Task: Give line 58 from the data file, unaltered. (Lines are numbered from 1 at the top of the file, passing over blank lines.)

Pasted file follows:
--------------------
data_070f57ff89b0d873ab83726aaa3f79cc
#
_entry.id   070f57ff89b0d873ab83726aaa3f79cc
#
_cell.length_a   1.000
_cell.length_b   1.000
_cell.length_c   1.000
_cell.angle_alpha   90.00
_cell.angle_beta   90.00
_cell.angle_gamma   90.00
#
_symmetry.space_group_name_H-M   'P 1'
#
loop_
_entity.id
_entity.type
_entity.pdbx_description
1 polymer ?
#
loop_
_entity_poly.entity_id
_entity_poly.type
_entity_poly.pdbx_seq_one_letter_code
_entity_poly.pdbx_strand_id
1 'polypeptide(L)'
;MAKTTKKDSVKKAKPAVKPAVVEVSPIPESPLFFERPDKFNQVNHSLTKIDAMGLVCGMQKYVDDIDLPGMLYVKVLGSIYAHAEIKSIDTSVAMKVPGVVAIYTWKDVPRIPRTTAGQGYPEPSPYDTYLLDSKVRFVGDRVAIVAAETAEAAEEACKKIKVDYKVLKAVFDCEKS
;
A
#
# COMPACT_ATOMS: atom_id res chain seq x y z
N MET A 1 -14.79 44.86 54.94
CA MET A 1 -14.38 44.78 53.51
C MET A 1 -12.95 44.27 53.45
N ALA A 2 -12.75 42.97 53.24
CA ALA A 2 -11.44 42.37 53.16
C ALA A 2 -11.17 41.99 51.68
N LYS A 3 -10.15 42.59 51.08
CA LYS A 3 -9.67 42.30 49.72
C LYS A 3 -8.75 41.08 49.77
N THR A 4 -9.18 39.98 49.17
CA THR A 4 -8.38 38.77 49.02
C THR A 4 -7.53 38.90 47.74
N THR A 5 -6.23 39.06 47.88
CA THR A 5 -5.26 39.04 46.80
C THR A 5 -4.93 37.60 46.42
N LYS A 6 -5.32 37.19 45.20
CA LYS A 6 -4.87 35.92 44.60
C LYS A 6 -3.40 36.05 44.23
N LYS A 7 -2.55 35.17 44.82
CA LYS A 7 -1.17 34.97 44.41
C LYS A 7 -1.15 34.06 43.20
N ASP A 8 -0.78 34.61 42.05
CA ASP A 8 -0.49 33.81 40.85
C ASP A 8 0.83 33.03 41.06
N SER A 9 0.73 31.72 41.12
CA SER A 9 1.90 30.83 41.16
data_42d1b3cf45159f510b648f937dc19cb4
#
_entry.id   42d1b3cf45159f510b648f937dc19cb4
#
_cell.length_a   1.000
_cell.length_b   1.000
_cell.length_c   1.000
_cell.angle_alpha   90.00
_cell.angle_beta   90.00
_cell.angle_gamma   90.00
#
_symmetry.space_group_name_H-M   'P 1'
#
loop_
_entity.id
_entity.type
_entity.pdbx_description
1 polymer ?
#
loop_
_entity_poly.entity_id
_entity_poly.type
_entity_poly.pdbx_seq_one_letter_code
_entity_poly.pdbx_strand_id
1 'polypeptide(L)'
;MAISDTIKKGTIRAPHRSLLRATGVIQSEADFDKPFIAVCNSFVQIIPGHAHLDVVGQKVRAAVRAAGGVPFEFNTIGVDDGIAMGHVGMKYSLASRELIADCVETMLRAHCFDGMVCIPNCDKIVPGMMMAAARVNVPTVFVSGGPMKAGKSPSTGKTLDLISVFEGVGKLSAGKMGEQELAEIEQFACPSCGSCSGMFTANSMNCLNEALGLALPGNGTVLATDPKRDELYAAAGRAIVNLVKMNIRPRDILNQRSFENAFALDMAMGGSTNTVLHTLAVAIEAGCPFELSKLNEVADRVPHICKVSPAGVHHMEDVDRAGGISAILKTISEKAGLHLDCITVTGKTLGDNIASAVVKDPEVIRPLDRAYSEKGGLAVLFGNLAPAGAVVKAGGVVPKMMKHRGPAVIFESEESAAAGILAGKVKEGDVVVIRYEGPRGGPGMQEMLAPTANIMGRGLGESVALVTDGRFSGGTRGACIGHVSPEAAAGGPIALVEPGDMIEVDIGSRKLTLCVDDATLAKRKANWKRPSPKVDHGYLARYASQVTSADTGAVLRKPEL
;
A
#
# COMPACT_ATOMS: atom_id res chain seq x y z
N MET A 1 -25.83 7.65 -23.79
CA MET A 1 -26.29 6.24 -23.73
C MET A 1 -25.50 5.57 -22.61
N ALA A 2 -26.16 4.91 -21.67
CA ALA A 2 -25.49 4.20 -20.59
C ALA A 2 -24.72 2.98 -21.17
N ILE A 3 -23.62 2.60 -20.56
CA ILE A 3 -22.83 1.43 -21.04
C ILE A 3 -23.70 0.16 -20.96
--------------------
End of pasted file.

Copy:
#